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The Inquirer

The student news site of Diablo Valley College.

The Inquirer

The student news site of Diablo Valley College.

The Inquirer

Learning by doing

Broadcast instructor Kristy Guevara-Flanagan and student Tim Finn work in the broadcast studio. (Chris Corbin/The Inquirer 2010)

Tucked away in the DVC engineering building, a mini broadcasting studio is filled with cameras, props and other equipment.

Downstairs, about 30 students scramble to make set backgrounds, test the cameras and double check that the sound is functional.

Two girls tape paper to the wall to create a background against which the guests and hosts will stand.

Three cameras face the stage, ready for the action to begin, and monitors in the corner display images of what appears on the cameras.

Upstairs in the control room, students attend to the technical aspects.

An hour later, filming of DVC’s variety show, “The Cave,” is underway.

“It’s kind of like a job,” Nicholas Jefferies, 20, said later. “Everyone knows what they’re supposed to be doing.”

The class is a combination of three classes – beginner, intermediate and advanced – that meet together.

“Advanced students pretty much become the teachers to the beginners,” Jefferies said. Students can take the class up to three times in order to move up to the advanced level.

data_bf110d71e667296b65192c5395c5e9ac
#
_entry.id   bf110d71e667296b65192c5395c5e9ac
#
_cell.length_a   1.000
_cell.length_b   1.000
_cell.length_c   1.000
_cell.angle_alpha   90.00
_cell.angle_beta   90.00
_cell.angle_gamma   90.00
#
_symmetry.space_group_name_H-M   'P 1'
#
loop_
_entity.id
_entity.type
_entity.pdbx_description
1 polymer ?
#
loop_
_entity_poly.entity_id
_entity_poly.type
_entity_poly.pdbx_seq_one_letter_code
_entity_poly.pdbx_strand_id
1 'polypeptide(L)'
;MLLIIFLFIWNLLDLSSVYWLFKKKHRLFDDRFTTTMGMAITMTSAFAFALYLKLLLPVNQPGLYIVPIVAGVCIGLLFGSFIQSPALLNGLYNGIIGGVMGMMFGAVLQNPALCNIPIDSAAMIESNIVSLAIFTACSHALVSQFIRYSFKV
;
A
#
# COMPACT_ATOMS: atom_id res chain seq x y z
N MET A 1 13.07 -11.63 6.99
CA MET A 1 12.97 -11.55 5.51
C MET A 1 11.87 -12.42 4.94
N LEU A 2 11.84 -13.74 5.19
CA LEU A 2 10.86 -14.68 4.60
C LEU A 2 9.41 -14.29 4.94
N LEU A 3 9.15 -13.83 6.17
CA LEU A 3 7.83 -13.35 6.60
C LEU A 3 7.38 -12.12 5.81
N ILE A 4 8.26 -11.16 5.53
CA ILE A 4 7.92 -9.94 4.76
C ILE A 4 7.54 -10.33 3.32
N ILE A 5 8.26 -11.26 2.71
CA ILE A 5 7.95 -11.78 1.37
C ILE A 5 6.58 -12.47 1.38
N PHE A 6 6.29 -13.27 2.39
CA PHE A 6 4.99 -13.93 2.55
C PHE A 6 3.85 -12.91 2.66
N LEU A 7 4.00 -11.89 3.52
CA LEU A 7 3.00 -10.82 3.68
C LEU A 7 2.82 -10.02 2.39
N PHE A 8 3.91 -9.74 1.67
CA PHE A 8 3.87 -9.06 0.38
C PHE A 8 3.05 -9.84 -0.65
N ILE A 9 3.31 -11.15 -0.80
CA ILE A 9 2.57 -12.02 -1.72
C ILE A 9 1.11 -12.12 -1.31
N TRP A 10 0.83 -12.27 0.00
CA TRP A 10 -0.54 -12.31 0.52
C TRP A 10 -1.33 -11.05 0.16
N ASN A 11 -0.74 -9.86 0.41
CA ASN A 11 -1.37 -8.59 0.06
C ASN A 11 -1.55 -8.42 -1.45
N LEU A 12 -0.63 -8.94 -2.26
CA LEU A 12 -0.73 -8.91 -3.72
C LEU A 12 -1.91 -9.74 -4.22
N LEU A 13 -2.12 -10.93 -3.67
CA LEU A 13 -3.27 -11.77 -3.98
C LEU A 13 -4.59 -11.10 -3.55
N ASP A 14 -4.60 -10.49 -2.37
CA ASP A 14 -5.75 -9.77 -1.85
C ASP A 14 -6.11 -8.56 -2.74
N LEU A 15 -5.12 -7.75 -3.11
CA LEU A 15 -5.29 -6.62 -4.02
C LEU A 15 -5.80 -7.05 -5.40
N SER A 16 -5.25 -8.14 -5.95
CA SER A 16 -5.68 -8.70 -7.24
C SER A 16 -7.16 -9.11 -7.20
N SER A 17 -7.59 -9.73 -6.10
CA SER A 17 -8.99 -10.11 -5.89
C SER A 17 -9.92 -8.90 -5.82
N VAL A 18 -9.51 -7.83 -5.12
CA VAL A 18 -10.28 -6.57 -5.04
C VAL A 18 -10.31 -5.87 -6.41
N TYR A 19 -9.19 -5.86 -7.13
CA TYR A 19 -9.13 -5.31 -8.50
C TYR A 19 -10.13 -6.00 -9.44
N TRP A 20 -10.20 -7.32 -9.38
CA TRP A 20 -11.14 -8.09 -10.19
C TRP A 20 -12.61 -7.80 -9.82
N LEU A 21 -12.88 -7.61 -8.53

“In the beginning, I recommend the new students shadow the advanced,” said instructor Kristy Guevara-Flanagan. “It’s pretty hard. If you don’t do well, you probably won’t take [the class] again.”

From the control room upstairs to the “live room” downstairs, jobs are assigned for each project and alternated so students get a taste of different roles during a production.

So far, students have made a public service announcement and the variety show.

The latter included such guests as a fire-spinner and a snowboarder.

“[This was the] first project where everyone has come together,” Jefferies said.

Guevara-Flanagan said, “Students learn a lot. It’s a pretty jam-packed class.”

The first full-time instructor for the class in the past eight years, Guevara-Flanagan has produced several documentaries and short films, including “Going on 13,” which aired on PBS.

She is currently working on a documentary about Hurricane Katrina, titled, “A Village called Versailles,” and a documentary about female superheroes called, “The History of the Universe as told by Wonder Woman.”

“She brings energy,” said program chair Ken White of Guevara-Flanagan, “She has a lot of focus and plans.”

“That’s hard to do with the part timers, who come and go.”

The next scheduled project for the students is a news broadcast.

“Get to know us because we might be famous one day,” said Kat Ranillo, 19.

Contact Julie George at [email protected]

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Learning by doing